What is screening?
Screening is a public health service in which the health service invites members of a defined population, who have no symptoms or other reason to believe they are unwell to come forward and be tested for the presence of a disease.
Screening populations for disease is fundamentally, philosophically and functionally different from detecting disease in a patient and has important ethical differences from everyday clinical practice.
- save lives;
- reduce the risk of developing a disease;
- reduce the risk of complications;
- enable more effective and timely treatment; and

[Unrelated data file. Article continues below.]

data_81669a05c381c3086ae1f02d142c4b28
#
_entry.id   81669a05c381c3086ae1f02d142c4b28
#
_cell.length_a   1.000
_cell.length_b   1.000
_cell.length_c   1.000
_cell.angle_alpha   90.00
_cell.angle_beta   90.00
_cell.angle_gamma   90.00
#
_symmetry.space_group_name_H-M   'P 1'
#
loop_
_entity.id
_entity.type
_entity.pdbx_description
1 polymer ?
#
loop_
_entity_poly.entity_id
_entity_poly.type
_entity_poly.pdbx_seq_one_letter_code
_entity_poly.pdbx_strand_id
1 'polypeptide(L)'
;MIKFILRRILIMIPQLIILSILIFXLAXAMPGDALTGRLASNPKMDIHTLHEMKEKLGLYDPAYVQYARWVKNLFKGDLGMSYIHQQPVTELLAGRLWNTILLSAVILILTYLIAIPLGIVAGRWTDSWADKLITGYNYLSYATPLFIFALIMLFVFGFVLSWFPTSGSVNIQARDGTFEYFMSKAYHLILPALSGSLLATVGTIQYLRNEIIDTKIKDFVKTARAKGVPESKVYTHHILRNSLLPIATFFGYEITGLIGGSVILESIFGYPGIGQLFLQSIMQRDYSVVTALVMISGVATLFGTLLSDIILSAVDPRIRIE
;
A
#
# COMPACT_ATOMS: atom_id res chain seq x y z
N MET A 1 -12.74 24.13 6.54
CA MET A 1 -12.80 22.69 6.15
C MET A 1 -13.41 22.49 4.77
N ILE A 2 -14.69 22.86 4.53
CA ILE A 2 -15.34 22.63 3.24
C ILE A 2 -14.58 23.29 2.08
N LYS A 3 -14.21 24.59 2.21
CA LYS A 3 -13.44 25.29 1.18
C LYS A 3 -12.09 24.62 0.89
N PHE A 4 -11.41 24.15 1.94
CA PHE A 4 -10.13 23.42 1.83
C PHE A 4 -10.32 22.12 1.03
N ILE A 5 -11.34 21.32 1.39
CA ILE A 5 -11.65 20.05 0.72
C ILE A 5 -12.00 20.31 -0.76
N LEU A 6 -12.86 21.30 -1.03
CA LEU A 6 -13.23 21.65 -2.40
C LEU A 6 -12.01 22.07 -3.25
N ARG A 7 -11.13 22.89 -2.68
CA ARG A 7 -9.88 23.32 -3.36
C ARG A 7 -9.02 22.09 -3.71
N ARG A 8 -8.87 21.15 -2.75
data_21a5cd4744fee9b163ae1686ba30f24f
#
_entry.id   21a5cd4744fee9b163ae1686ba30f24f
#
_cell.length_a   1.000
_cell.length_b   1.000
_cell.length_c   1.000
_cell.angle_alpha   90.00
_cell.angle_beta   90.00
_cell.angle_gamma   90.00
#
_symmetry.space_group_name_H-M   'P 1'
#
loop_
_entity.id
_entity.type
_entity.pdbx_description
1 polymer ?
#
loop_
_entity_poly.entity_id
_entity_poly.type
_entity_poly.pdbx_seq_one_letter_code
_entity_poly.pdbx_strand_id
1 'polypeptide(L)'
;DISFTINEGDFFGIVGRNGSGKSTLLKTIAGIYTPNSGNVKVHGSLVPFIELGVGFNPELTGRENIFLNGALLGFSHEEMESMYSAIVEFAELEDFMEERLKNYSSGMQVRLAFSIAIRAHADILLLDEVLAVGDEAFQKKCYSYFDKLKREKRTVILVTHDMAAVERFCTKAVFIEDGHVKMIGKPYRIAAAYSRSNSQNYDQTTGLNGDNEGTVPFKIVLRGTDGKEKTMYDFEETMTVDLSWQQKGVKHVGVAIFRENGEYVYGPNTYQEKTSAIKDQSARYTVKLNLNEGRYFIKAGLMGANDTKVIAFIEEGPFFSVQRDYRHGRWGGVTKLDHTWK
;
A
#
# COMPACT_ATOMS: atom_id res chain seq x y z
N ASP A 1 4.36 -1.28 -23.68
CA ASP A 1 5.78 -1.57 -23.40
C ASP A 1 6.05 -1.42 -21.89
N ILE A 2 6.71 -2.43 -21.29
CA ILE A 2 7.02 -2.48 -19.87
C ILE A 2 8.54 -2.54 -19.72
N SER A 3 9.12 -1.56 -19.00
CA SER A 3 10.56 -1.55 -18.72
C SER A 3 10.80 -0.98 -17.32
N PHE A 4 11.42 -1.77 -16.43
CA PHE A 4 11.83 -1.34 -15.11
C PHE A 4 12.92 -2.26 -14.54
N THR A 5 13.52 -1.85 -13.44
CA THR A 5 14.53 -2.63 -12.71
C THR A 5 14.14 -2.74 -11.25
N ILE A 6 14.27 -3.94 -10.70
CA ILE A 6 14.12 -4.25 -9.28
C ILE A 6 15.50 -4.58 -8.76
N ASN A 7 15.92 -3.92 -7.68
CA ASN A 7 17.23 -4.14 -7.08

- improve quality of life.
The following table shows the key differences between health screening and clinical practice within healthcare services:
|Clinical practice||Population screening|
|Who Initiates?||Patient||Health service|
|Role of the subject||Sick person||Normal person|
|Role of the service||Passive, Responding||Active, Searching|
|Ideal goal||To restore health to a sick person||To detect disease in a “healthy” person|
|Minimum goal||Not to make sick person worse||Not to make healthy person sick|